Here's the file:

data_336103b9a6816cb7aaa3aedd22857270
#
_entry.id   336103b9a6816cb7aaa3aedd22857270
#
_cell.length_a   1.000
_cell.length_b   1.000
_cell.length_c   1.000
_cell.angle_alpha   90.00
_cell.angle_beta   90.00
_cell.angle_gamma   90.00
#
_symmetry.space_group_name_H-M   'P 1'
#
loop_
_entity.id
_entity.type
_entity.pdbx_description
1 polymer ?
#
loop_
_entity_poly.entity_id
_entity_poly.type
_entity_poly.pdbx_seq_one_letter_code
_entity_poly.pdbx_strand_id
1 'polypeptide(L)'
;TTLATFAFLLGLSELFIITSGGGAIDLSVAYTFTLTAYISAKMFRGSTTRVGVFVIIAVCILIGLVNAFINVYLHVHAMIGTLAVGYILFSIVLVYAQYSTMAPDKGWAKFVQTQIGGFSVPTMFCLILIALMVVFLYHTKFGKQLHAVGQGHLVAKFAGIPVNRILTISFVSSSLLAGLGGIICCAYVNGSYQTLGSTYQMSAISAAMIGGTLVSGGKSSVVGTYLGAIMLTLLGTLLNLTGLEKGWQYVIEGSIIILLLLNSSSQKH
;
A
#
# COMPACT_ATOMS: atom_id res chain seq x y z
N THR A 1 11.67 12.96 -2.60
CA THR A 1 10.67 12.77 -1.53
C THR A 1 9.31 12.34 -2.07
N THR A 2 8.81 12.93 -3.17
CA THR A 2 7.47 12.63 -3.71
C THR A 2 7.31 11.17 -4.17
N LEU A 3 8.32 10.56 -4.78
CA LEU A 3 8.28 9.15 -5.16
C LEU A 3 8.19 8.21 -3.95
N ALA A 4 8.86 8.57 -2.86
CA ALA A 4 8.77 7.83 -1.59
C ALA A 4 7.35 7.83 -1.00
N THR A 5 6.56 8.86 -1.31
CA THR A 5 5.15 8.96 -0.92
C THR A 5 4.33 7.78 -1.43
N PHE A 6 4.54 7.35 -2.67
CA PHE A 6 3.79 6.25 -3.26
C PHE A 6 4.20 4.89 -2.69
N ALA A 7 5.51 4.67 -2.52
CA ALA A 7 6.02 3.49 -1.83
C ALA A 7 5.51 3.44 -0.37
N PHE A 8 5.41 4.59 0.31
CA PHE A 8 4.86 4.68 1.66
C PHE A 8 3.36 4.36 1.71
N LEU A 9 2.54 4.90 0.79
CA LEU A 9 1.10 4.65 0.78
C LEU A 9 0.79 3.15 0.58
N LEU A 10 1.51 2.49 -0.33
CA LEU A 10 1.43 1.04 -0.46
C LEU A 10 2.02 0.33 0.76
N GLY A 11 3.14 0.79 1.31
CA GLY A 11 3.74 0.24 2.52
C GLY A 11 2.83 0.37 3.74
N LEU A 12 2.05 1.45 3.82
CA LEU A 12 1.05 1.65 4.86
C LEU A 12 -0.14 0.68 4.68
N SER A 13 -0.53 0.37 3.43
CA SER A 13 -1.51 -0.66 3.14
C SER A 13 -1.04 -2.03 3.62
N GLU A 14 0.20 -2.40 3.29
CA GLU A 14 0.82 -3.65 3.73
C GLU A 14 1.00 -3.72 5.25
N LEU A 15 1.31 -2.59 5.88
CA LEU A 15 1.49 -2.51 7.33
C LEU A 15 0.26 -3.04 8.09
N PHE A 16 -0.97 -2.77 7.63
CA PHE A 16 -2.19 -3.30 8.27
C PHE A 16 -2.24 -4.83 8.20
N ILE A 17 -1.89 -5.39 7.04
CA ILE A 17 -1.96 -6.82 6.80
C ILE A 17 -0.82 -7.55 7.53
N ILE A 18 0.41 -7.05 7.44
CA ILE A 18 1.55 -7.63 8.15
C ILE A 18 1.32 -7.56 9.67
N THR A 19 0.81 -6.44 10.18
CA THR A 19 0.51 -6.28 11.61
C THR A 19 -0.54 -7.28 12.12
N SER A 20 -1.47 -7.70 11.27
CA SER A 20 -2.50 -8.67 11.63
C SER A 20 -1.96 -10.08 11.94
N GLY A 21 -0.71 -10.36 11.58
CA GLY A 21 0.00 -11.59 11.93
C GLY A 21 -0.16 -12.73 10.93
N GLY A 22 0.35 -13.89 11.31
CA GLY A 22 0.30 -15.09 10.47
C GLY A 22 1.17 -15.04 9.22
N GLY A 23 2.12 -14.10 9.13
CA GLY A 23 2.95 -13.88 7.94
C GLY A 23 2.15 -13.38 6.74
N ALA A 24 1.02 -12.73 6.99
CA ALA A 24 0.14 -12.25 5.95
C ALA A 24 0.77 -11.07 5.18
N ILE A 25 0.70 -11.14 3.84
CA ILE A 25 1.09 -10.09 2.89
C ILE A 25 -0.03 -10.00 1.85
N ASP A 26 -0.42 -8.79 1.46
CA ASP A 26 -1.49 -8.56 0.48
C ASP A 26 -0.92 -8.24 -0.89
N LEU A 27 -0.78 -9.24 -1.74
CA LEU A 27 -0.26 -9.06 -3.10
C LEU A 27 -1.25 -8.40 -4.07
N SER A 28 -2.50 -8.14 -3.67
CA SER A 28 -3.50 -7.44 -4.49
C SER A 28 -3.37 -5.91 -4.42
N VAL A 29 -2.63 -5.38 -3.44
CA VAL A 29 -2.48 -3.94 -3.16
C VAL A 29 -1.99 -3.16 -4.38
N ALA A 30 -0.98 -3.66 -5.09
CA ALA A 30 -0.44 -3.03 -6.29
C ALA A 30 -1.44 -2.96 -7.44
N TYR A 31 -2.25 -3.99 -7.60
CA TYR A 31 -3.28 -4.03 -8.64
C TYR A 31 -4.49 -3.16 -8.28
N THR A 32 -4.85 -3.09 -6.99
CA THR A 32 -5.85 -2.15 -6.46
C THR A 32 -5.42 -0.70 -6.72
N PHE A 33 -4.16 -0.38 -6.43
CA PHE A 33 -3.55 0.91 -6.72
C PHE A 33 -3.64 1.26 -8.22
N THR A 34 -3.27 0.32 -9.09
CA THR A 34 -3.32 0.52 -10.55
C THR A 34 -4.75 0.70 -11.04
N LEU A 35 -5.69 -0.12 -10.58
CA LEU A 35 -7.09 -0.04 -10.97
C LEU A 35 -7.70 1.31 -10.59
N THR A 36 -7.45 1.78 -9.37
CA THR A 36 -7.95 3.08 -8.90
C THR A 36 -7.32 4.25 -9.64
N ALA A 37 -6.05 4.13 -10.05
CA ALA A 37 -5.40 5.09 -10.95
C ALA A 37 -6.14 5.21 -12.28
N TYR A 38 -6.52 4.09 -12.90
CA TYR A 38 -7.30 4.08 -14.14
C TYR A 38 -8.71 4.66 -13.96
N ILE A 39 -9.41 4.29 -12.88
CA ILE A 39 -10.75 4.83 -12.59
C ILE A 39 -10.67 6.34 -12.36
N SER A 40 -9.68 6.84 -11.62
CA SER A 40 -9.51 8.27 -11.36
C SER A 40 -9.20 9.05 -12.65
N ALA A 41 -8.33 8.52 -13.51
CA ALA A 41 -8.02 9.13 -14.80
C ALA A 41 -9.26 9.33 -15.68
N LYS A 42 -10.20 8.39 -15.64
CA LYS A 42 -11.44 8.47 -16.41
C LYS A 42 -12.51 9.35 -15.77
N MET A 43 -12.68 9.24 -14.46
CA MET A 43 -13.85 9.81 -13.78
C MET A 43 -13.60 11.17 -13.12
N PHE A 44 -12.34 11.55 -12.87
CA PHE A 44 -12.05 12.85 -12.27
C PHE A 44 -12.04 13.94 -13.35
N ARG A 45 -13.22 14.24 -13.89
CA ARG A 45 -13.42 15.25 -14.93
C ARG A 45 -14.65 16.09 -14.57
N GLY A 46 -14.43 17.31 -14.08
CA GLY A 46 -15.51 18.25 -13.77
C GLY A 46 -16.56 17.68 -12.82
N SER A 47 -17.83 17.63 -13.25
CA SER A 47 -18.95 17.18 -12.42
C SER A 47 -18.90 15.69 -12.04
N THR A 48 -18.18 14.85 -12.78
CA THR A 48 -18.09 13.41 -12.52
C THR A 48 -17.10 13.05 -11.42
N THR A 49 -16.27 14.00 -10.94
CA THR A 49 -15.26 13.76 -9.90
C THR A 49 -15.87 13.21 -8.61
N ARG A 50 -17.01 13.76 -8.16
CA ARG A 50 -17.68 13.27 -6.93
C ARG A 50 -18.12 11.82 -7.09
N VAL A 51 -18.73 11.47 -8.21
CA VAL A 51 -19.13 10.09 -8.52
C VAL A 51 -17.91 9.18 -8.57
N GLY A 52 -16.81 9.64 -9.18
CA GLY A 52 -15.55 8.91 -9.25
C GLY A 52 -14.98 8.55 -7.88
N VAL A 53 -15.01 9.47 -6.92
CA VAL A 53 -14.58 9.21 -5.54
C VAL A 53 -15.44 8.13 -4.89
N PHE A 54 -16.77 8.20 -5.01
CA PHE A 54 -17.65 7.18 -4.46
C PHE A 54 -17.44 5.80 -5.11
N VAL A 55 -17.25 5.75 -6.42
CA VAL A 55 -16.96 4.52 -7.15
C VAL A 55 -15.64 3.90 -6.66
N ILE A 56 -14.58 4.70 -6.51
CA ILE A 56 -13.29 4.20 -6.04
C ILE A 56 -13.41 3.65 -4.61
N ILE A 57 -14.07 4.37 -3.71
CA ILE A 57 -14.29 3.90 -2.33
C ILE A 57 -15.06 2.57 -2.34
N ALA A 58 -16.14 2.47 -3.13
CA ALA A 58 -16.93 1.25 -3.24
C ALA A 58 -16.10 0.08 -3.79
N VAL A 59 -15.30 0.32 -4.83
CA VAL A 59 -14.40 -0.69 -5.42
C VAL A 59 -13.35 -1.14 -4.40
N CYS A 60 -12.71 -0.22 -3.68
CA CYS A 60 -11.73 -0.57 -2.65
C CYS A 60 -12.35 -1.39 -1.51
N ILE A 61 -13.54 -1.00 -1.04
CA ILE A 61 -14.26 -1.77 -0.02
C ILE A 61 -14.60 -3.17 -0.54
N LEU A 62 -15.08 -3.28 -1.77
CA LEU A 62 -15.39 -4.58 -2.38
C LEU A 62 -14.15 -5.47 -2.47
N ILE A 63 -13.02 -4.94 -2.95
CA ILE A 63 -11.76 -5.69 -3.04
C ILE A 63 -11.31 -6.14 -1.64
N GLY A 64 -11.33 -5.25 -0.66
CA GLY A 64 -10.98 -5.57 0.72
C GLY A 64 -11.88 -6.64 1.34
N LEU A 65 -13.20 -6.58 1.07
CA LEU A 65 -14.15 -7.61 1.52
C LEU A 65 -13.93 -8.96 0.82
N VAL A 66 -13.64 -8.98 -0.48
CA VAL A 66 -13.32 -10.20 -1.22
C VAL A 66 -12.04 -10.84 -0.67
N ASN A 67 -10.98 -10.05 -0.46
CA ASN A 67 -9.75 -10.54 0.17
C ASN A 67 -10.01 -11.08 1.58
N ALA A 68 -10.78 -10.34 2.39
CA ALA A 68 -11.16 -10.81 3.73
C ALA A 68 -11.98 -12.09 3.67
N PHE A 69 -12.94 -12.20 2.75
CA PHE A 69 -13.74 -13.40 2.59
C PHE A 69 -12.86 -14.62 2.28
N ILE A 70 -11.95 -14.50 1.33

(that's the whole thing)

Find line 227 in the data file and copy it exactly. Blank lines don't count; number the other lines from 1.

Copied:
CA VAL A 66 -13.32 -10.20 -1.22